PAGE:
11 / 2006
As the German example show, it is possible to stimulate a controversial debate on financial vehicles like REITs and thus overcome the usual extra-democratic decision making on such topics. Precondition to do so is a developed awareness about the consequences of such neo-liberal deregulations within the habitat movements.
Today it still seems that urban social movements and habitat NGOs are far away from being aware on economical frames and macro-political changes which directly influence the composition of the housing markets. Instead of that they react to the crucial consequences of these political changes, mostly after it is too late for simple solutions. Further more they mainly act at local levels while the financial forces already are very well organized globally. The alter-globalisation movements like the WSF always address this problem. However, in many cases their debates continue to be very general, and especially in the habitat sphere there so far hardly is any effective global organizing of counter forces.
The example of ATTAC, the campaigns against the MAI, the GATTs or the European campaign against the Bolkestein directive show that “secret” neo-liberal plans can become cases for international mass movements if a group of well informed, well organized and well based people is willing to focus their activities on the “big global business issues”. A better focused international organisation in the field of housing, land and urban development would be able to raise similar global issues. One of the candidates for such an issue obviously are REITs.
We have to expect, that REITs very soon will be introduced in many more countries with developed or developing real estate markets. After Britain and Germany there will hardly be chance to exclude the other European countries. And, obviously, the introduction in China, India and Arabia finally will lead to global dominance of this vehicle in global real estate investments.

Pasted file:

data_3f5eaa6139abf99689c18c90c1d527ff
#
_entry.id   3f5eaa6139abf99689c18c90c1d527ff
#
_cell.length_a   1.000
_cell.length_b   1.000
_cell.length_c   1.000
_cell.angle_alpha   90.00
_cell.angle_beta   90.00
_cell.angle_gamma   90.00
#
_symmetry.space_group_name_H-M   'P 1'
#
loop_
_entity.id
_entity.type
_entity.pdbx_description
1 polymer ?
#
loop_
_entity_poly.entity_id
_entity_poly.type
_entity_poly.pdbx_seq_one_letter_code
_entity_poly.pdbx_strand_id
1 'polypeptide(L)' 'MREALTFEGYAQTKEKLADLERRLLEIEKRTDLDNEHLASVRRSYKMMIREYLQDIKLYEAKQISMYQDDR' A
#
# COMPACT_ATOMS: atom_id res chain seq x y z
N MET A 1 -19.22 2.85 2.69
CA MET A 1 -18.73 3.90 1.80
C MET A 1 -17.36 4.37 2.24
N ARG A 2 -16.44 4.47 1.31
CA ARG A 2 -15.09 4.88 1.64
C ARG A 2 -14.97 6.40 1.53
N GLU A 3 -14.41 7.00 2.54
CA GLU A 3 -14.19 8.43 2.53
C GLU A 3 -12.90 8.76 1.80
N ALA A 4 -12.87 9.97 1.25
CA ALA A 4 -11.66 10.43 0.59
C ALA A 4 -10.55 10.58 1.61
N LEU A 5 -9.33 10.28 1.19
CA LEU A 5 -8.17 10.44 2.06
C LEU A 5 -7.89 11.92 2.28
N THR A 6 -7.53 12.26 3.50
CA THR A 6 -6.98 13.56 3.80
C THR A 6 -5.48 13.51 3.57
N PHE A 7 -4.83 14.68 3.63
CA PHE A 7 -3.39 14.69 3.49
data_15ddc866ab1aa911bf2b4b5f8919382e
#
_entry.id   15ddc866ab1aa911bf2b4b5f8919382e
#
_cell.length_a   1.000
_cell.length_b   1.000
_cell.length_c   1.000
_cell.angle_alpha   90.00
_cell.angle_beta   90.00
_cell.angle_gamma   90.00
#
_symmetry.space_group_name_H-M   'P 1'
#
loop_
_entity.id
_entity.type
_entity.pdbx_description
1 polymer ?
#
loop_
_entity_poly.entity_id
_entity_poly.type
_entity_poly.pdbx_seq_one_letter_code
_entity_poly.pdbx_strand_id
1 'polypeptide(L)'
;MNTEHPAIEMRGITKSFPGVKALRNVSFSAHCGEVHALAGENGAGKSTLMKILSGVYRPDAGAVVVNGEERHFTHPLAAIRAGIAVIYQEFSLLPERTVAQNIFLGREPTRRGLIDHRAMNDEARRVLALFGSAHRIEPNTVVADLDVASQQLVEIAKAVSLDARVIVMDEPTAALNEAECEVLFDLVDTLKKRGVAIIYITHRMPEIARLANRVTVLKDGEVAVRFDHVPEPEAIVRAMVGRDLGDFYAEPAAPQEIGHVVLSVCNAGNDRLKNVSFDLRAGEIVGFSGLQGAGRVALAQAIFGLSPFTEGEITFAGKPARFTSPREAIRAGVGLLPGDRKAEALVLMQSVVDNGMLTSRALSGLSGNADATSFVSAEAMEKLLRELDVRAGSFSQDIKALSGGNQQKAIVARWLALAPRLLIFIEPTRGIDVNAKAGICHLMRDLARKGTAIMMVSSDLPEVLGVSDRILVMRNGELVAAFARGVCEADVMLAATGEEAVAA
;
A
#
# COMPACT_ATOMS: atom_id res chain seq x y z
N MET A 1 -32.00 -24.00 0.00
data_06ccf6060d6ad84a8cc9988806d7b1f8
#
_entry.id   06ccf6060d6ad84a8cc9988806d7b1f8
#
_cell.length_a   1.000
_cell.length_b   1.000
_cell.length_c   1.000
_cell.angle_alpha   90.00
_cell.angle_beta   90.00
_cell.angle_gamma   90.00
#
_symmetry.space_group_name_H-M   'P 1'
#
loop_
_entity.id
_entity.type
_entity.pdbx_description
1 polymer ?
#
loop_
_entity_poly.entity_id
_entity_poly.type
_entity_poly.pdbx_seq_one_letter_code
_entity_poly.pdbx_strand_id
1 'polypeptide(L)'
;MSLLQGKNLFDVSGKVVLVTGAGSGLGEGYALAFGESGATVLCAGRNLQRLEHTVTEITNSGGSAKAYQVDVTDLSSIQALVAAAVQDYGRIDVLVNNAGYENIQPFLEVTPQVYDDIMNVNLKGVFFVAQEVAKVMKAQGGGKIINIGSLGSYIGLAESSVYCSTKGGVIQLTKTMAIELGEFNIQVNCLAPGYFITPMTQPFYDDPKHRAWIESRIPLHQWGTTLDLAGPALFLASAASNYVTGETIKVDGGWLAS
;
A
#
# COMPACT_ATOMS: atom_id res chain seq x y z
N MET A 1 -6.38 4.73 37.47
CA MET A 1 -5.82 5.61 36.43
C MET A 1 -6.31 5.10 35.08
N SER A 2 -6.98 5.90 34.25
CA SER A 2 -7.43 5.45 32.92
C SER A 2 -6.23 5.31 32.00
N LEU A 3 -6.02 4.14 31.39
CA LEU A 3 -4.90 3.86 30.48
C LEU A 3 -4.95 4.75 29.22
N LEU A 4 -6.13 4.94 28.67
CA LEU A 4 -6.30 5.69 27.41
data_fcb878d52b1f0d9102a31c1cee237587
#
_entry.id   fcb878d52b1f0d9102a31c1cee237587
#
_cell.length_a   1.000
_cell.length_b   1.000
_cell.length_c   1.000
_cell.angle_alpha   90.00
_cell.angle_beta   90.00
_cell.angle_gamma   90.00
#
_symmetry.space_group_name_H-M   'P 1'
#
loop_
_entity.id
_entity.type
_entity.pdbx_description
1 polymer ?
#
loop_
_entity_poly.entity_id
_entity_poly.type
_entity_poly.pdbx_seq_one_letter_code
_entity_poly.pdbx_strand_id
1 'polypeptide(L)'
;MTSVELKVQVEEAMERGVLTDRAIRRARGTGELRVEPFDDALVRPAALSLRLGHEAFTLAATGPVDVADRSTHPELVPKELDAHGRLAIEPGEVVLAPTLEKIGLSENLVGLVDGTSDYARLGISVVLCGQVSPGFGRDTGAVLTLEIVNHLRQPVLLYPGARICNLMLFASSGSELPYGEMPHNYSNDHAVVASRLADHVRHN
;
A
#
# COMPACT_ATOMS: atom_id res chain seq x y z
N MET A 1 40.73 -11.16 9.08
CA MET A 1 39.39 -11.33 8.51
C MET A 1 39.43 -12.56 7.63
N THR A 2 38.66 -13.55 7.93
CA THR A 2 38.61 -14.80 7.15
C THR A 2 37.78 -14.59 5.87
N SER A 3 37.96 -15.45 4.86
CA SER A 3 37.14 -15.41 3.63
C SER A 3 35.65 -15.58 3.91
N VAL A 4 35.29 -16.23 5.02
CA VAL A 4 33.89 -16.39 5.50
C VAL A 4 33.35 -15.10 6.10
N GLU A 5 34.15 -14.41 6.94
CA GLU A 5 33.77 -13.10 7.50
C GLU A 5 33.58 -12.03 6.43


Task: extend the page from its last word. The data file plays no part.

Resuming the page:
To avoid that development it is very necessary to raise the global awareness and start national campaigns for REITS-alternatives, like: reform, re-strengthening and optimisation of public/social housing and it’s organisms instead of sales and privatisation.
After REITs-Introduction in a country national struggles and campaigns may focus around:
Exclusion of housing, social housing or public property from REITs
Improvement of tenant and consumer protection
Strengthening of town planning instruments
Extra taxation on income from REITs
Stricter financial regulations on REITs: maximum shares, obligations on reinvestment – less strict obligation on paying dividends
Specific legal protection for tenants
Possibly, the creation of alternative platforms, which correspond to social criteria. In the USA there are some isolated considerations about “ethical REITs”, which commit themselves to social and ecological standards and goals as well as a regular monitoring. Such requirements should be legally adjusted. Of course the economic net yield would be smaller.
At the same time it is becoming more and more urgent to develop international research and campaigns around REITs and related issues. Targets and operations could include:
Provision and global circulation of information on the consequences of REITs